There are simply not enough carrots around for all participants. And that means that the post-Soviet states, including Ukraine as the second-biggest one, is no longer in a state of transit from the kingdom of communism to the kingdom of freedom.

The prospects of European and Euro-Atlantic integration are becoming foggier for Ukraine by the day.

Ukraine is now on its own. It has the right to establish whatever regime it likes, and to conduct the kind of reform it prefers. Obviously, they have to be adjusted to suit the basic interests of the Big West.

For example, Ukraine is expected to join the international isolation of pariah countries, like Iran and North Korea, and stay dependent on foreign sources of capital. Just like the West, Russia no longer intends to forcibly grasp Ukraine in its loving embrace.

Hysterical speculations that Russian tanks will come to Kharkiv tomorrow, and that Viktor Yanukovych is a KGB agent with 30 years of experience, might be good for mobilizing some nationalistic Ukrainian voters, but they poorly reflect reality.

Russia has more urgent priorities than integration with Ukraine, like putting out forest fires that have revealed the weakness of the authoritarian state mechanism of the post-soviet Russian Federation.

Now, nearly a year after the Kharkiv agreements prolonging the stay of the Russian Black Sea Fleet in Crimea, it has become clear that these agreements have not changed anything significantly in Ukraine’s destiny.

The existing status quo was frozen, which is convenient for both sides. The Black Sea Fleet has always played a tiny role in Ukraine’s politics.

And as far as the dramatic question goes that had been persistently asked last February, namely whether Ukraine would be accepted to NATO and the European Union with a Russian fleet on its territory, the answer now is clear.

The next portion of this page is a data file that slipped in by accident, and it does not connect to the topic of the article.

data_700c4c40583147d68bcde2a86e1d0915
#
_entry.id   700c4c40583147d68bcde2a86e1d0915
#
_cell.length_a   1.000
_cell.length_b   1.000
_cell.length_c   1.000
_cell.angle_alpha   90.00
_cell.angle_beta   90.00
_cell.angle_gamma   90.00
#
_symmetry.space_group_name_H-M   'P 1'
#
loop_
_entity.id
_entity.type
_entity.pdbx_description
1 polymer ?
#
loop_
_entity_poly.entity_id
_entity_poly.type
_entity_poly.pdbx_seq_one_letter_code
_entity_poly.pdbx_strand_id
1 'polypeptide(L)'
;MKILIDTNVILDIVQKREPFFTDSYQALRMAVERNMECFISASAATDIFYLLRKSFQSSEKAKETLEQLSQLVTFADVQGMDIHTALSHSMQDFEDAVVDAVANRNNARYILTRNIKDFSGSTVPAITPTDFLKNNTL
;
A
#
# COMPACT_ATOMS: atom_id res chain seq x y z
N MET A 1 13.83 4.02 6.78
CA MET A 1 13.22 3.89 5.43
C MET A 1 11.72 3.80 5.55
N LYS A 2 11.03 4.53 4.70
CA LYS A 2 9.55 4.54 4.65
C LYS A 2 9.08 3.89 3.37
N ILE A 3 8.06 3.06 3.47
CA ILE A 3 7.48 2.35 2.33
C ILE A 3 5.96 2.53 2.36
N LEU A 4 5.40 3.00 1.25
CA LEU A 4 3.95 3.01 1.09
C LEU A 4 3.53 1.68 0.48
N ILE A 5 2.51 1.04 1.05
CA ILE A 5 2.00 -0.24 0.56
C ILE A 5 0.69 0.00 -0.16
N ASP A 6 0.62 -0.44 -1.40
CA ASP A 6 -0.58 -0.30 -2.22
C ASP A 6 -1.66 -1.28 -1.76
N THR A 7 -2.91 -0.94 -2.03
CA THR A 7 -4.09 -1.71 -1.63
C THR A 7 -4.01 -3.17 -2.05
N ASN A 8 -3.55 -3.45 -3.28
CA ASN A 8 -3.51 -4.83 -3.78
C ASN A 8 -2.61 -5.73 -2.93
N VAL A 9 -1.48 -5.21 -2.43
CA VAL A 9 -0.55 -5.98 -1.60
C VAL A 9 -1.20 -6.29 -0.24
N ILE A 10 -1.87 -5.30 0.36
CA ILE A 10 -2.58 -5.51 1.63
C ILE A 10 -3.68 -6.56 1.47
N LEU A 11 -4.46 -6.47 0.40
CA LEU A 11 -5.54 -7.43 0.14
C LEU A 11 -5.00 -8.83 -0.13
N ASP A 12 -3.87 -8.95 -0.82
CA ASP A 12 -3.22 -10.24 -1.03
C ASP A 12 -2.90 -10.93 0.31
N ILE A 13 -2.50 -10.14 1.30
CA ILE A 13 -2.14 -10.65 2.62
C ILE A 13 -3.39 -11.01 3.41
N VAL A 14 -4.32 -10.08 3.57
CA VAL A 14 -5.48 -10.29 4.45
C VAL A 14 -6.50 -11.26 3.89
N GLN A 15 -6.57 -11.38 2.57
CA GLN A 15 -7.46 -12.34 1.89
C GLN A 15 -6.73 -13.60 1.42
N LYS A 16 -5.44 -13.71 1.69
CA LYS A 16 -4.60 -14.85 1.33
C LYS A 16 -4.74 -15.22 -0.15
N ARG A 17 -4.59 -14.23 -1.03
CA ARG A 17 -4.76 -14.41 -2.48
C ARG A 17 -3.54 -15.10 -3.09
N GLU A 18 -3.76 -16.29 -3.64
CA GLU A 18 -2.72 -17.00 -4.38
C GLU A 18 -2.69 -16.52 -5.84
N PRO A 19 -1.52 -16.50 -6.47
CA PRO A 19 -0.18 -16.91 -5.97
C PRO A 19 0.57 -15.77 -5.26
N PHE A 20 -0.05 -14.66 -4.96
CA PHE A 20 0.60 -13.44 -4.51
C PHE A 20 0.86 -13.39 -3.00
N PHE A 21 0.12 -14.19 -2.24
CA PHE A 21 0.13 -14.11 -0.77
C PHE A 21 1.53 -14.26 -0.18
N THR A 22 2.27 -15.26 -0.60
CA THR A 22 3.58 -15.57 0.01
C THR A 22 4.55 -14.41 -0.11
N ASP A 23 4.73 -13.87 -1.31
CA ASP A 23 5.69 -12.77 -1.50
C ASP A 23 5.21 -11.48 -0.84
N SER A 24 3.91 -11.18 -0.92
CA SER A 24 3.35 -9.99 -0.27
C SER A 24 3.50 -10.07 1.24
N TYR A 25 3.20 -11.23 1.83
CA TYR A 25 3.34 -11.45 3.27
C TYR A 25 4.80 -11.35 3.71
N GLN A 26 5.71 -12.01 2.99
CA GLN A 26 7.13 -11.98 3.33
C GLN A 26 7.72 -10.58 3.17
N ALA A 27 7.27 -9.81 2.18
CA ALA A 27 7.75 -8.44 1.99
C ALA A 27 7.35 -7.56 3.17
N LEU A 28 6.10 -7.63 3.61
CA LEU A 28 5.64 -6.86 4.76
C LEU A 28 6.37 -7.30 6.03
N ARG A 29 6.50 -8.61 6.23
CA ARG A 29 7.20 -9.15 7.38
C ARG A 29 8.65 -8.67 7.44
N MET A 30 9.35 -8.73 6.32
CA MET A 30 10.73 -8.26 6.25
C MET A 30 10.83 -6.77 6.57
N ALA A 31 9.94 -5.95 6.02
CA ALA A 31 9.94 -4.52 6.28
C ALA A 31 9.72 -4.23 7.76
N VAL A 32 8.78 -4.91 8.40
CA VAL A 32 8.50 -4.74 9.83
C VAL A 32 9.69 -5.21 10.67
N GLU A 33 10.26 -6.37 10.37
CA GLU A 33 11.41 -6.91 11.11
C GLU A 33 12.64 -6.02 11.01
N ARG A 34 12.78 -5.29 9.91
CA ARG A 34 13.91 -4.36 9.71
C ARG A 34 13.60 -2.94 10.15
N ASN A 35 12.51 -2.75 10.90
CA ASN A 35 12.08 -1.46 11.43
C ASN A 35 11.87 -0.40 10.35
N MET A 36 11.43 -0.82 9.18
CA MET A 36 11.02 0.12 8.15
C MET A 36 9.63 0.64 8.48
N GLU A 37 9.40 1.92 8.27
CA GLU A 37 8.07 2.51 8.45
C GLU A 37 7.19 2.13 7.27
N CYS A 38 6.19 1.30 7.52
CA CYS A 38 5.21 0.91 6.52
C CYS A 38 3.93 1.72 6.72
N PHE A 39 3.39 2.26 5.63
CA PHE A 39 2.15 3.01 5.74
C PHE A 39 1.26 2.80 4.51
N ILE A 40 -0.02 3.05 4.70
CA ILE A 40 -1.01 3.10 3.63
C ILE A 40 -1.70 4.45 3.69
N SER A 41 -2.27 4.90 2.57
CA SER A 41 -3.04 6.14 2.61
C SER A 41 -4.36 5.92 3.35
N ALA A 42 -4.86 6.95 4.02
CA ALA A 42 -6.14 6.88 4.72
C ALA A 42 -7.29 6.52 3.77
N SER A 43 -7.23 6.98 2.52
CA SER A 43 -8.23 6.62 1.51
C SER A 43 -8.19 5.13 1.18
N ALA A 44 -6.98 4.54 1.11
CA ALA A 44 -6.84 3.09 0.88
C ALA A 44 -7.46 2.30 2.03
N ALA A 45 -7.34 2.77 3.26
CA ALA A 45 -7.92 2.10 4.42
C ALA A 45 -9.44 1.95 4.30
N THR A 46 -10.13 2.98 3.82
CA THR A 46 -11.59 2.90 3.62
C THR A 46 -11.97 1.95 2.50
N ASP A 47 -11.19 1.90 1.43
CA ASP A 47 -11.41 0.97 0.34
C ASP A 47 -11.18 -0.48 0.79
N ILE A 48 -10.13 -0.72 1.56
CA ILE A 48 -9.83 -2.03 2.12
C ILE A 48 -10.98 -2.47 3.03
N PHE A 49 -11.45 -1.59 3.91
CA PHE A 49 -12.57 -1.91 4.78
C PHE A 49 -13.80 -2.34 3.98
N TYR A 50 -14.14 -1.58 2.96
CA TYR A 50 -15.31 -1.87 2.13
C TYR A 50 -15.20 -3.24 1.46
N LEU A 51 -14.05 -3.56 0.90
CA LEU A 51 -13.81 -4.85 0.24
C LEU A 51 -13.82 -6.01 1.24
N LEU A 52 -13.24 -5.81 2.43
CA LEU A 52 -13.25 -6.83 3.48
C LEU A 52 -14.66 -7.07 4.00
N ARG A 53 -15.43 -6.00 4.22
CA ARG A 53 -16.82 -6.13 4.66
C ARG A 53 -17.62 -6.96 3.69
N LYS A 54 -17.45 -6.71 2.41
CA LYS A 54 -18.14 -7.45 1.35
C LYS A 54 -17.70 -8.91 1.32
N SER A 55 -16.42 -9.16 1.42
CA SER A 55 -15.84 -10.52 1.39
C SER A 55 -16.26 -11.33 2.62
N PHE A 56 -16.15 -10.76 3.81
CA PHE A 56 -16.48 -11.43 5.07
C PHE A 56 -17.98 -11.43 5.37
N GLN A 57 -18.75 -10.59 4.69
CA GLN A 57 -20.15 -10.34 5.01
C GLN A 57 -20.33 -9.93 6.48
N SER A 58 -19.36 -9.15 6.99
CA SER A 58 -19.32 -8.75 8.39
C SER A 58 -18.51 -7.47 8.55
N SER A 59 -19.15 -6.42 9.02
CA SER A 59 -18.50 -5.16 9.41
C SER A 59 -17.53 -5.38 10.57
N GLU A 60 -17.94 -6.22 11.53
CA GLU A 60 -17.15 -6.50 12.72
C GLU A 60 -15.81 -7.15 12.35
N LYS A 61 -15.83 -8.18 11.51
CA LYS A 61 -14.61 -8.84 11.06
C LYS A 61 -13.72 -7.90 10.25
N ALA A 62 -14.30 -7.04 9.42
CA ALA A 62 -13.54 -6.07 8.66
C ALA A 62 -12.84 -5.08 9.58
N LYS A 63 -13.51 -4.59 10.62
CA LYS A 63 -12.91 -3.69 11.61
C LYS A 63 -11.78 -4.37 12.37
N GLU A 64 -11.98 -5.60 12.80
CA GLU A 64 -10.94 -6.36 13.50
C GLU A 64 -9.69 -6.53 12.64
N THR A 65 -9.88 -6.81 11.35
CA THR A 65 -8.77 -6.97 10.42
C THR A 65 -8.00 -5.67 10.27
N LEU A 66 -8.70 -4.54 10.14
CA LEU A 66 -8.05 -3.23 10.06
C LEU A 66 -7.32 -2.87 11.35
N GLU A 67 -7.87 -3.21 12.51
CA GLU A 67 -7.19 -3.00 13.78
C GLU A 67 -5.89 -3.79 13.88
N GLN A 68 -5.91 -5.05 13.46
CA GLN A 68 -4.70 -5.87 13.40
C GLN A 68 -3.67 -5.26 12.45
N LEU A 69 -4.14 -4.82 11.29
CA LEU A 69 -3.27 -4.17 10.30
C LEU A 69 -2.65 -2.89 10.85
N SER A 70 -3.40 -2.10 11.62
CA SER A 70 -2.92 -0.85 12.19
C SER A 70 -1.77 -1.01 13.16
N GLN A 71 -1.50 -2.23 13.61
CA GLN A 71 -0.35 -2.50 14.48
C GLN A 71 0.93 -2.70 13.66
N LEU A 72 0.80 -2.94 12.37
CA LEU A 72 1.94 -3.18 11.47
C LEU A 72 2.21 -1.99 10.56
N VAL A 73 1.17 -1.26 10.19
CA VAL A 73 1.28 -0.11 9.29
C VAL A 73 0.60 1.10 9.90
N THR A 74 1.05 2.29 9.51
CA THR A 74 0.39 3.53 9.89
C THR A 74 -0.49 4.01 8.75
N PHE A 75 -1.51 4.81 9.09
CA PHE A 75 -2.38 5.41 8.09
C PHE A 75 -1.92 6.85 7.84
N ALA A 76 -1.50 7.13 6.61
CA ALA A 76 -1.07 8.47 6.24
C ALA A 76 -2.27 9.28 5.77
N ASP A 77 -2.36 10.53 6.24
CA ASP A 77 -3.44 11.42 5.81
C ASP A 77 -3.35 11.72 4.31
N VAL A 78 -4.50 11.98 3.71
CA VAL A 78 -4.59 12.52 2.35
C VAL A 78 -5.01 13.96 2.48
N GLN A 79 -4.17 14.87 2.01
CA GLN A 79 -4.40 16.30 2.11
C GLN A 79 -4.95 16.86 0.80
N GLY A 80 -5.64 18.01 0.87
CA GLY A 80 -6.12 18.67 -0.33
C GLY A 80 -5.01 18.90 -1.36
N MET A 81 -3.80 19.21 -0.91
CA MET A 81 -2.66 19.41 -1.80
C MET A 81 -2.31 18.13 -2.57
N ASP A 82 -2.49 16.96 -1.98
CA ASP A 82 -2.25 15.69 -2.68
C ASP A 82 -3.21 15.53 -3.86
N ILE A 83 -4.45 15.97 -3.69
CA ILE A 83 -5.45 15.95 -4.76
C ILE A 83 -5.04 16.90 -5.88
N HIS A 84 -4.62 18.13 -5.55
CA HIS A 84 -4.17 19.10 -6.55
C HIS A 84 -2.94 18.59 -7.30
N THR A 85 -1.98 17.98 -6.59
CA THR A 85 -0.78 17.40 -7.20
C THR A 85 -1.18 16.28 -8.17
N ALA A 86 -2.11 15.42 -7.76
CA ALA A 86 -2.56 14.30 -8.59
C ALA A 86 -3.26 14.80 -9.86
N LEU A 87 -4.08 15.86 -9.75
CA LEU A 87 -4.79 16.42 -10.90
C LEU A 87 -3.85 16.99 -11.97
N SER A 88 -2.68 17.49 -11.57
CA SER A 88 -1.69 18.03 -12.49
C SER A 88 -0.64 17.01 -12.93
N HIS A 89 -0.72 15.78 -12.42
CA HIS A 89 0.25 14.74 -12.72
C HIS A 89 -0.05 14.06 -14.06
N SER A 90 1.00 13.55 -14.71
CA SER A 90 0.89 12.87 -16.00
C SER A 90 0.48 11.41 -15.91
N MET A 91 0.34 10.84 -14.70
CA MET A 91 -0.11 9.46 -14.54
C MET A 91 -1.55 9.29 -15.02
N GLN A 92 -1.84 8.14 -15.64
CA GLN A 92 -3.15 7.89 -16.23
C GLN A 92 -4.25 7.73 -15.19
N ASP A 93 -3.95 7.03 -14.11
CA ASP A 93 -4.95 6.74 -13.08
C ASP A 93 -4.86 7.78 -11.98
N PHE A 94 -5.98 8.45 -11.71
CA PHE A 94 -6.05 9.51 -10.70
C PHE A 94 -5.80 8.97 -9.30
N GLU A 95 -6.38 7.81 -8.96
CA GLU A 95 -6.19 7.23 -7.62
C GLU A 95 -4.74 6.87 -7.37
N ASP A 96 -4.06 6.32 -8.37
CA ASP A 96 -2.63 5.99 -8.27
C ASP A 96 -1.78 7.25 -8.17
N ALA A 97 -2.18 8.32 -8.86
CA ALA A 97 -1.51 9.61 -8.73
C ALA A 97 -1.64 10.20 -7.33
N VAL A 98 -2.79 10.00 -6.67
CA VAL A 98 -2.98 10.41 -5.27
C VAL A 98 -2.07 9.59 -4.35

Ukraine will not be accepted by either – fleet or no fleet. So, what does it mean for Ukraine in terms of its strategy?

It means that Ukraine has approached a point where it needs a new level of understanding of its independence, not as a way of integration into super-state structures which will take on some of the nation’s problems, but as a true freedom – to act in accordance with the capabilities and resources Ukraine has as a sovereign state.

This new comprehension of independence requires from the Ukrainian elites an understanding that the country has to create new institutions that would reflect the nature of a truly modern and independent state.

They need a new economic model that does not pre-suppose a heavy reliance on heavy industries like the swiftly deteriorating steel industry inherited from the Soviet Union.

The new strategy has to aim to form a mentally monolithic political union, the nation of Ukrainians, oriented not towards external powers such as Russia, the European Union or the United States, but towards the tasks of internal state building. In 1991 Ukraine did not win its independence.

It received it for free because the Soviet Union had collapsed. Now, 19 years later, it’s possible that a new stage might start in the fight for independence.

Ukraine will have to prove that not only can it survive, but it can flourish as a fully-fledged independent state, rather than a part of someone else’s empire.

Source: Kyiv Post